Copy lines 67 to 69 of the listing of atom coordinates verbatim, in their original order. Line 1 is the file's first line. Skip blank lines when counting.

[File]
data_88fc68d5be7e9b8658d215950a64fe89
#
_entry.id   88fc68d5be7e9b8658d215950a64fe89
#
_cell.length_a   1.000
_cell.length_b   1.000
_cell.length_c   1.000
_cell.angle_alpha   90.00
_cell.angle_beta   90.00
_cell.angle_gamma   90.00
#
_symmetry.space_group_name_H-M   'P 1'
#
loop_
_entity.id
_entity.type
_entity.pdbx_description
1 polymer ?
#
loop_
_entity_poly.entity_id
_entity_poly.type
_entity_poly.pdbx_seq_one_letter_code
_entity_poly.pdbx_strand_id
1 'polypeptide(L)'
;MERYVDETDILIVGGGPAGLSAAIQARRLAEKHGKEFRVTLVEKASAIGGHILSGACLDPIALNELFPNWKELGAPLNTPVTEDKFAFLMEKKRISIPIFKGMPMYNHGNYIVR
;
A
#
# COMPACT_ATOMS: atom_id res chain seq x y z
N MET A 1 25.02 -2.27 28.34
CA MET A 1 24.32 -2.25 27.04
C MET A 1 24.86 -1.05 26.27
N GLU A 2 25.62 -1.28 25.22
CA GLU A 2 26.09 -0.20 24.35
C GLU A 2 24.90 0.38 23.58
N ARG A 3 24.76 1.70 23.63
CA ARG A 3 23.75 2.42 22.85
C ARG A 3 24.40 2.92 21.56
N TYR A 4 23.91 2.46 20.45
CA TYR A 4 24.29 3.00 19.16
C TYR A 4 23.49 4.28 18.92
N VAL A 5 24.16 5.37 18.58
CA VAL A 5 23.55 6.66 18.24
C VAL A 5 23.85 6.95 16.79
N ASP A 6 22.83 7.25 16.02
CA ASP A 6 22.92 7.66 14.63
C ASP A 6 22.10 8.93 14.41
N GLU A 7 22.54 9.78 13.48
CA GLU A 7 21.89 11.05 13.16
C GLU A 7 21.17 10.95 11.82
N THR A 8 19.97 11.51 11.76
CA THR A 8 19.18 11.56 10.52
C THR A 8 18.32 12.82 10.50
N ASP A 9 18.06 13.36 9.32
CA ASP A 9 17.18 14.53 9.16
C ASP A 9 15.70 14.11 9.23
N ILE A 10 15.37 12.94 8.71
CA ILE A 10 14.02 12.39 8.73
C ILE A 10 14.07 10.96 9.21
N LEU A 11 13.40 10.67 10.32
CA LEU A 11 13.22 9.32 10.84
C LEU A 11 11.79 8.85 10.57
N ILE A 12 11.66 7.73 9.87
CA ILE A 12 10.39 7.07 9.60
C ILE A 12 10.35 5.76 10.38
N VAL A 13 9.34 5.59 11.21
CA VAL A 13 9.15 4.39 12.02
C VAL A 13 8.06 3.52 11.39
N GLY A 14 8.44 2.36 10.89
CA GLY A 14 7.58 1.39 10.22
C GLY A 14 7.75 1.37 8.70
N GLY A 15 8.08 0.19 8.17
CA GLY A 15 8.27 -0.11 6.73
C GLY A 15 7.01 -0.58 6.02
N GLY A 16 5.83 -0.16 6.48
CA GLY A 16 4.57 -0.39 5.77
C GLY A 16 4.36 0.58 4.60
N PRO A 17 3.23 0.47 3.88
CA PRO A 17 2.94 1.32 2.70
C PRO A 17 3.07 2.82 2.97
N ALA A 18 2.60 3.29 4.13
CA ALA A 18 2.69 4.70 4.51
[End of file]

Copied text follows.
N VAL A 13 9.34 5.59 11.21
CA VAL A 13 9.15 4.39 12.02
C VAL A 13 8.06 3.52 11.39